October 17

Next update October 31

Let’s talk about bad reviews.

It may seem like a strange topic for this update, especially with Chaos Unleashed hitting the shelves only a few days ago. But bad reviews are something every author runs into eventually, so why hide from it? Maybe talking about bad reviews will be a cathartic experience; something to help me endure the slings and arrows of the dissatisfied fans.

The final book of my Chaos Born trilogy has just come out, so it’s an exciting time for me as an author… and hopefully an exciting time for most of my fans. One of the coolest things for me whenever a new book comes out is seeing the reactions from fans and critics. I’ve been lucky so far; most of the reaction I get is very positive. I love reading reviews from folks who enjoyed my work; it’s nice to know something I created brought enjoyment to someone else. It’s gratifying and validating. But no matter how good you are as a writer – no matter how brilliant your book – there will always be someone somewhere who doesn’t like it.

Just to be clear: I’ve learned to deal with my bad reviews. I’m not saying they don’t sting, but in the big picture they don’t mean much. A very large majority of my reviews on Amazon and Goodreads are favorable, so I know people like what I do. A bad review isn’t going to destroy my confidence, or undermine my sense of self-worth. But they can still piss me off.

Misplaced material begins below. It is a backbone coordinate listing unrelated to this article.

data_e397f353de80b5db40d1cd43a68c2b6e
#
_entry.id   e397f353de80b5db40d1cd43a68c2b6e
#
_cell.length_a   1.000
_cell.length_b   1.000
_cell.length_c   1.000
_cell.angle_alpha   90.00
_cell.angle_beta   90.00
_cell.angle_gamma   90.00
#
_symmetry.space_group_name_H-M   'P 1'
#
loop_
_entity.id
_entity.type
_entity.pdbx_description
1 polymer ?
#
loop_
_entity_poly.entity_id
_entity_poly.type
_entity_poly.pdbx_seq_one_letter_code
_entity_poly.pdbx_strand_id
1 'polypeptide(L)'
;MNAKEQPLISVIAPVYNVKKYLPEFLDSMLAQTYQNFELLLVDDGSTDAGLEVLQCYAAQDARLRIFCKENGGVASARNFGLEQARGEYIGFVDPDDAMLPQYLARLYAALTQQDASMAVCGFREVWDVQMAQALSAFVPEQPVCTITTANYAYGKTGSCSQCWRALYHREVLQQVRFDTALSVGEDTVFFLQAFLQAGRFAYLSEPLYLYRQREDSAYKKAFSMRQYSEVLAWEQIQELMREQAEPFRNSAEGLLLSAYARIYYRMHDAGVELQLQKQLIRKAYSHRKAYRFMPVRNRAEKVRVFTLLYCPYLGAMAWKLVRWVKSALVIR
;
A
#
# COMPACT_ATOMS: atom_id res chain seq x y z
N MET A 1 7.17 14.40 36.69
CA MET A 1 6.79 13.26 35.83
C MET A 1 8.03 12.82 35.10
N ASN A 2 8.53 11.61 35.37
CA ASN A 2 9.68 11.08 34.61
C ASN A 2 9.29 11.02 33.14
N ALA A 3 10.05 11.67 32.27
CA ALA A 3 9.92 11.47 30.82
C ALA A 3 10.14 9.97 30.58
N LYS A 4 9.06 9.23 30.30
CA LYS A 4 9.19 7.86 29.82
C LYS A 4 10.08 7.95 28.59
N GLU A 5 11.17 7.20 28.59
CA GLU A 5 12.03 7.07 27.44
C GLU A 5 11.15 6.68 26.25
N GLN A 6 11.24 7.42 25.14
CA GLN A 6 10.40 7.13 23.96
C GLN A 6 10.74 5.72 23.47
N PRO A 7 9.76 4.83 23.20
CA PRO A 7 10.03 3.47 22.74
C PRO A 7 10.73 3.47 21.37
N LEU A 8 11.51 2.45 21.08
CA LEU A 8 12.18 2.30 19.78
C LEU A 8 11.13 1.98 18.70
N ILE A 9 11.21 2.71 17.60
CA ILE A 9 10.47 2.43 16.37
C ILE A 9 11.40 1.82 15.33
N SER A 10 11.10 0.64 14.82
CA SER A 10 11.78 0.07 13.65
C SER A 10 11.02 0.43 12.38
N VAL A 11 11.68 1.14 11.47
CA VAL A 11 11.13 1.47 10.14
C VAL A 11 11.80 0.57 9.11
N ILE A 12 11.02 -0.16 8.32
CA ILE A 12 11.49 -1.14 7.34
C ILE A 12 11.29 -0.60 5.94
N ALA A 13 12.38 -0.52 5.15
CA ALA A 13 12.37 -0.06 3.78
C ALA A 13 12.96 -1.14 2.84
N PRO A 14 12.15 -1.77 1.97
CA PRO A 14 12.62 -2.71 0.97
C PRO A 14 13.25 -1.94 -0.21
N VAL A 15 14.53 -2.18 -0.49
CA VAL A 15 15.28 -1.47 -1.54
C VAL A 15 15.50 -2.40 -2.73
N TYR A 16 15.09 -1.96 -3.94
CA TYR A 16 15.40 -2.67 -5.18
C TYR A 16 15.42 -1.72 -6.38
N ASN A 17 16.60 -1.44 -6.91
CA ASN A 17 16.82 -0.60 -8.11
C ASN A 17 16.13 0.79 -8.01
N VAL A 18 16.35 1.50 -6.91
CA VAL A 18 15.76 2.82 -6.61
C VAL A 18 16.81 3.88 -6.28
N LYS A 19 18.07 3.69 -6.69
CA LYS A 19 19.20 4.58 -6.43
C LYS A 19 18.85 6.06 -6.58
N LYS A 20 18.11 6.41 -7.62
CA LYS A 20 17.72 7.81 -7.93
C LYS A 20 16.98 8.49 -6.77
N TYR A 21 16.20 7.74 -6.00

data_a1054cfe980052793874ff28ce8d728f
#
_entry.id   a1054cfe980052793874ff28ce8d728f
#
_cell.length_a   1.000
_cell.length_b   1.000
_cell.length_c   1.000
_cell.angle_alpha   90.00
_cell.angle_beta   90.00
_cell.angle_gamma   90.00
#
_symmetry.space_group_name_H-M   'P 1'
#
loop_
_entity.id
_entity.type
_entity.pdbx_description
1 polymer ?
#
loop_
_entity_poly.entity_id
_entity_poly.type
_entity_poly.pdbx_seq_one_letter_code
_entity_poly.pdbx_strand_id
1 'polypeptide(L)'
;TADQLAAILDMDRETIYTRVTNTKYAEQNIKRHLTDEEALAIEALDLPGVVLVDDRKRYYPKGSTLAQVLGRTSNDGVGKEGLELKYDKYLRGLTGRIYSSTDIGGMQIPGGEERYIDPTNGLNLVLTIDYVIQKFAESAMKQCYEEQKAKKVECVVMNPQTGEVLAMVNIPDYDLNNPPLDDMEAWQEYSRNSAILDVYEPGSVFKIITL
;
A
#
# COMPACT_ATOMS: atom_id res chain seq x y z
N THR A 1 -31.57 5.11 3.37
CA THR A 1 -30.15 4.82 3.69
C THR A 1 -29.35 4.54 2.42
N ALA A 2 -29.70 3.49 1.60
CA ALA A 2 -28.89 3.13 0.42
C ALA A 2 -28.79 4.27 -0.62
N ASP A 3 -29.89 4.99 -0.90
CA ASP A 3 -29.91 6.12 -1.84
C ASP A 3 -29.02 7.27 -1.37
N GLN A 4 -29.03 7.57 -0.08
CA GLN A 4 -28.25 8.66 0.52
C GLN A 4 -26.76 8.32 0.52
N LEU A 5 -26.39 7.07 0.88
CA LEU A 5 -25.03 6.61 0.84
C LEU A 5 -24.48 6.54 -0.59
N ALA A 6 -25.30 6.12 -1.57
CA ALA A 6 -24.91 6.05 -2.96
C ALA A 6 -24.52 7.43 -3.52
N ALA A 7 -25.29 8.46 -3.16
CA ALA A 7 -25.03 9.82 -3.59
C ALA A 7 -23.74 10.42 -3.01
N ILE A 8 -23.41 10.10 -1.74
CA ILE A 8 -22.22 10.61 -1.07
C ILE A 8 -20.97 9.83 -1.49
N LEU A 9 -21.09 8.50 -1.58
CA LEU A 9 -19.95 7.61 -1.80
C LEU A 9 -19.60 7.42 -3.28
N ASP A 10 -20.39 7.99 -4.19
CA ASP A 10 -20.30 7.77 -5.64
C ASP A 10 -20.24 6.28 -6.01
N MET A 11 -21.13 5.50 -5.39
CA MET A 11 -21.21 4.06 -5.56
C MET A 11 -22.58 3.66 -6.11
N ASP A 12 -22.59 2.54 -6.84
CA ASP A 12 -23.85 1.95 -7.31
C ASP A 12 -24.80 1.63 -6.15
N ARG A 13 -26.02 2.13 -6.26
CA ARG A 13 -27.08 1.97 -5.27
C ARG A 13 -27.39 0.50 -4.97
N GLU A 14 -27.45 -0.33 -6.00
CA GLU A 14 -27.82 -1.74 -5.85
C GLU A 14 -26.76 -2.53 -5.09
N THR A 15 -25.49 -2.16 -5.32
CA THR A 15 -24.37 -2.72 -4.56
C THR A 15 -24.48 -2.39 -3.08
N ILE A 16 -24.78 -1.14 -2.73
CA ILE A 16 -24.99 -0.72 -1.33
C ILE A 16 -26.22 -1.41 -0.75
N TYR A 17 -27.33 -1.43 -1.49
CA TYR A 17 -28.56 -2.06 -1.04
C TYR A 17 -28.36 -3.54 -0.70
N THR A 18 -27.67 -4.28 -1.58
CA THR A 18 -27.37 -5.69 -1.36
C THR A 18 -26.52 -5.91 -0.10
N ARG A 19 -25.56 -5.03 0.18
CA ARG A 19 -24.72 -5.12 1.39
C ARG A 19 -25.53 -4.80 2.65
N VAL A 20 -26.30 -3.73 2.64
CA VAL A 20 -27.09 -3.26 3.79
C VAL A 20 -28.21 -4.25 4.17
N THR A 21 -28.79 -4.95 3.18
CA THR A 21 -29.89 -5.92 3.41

As I mentioned earlier, Chaos Unleashed has just come out. So far there aren’t a lot of reviews for it yet. The Amazon reviews will start to come in over the next month as people buy and read the book. But a few of the critics had advance copies, and they’ve already chimed in. They loved it over at Rooqoo Depot; even named it their “Book of the Month”. But the folks over at Publishers Weekly weren’t quite so kind.

PW actually gave me a very favorable starred review for book one, Children of Fire. They really seemed to enjoy book two, The Scorched Earth. But for some reason, the review for Chaos Unleashed is very different. How did my writing go from “energetic epic” that “invigorates ancient archetypes” to “torpid”? Good question. First off, I’m guessing that all three reviews were not written by the same persons. Publishers Weekly reviews are anonymous contributions by freelance writers. I don’t know exactly how they choose who writes which reviews, but obviously the critic for Chaos Unleashed was not a fan of the series. Actually, if you read the review it really seems as if he/she didn’t read the first two books. I don’t know that for sure, but there are several references to what the book feels like for a reader who didn’t finish the first two in the series. Now I may be a bit biased here, but NO SHIT, SHERLOCK! If you start a trilogy by jumping into book three, some of it is going to feel weird. Some of it won’t make sense. Of course you won’t feel invested in the characters!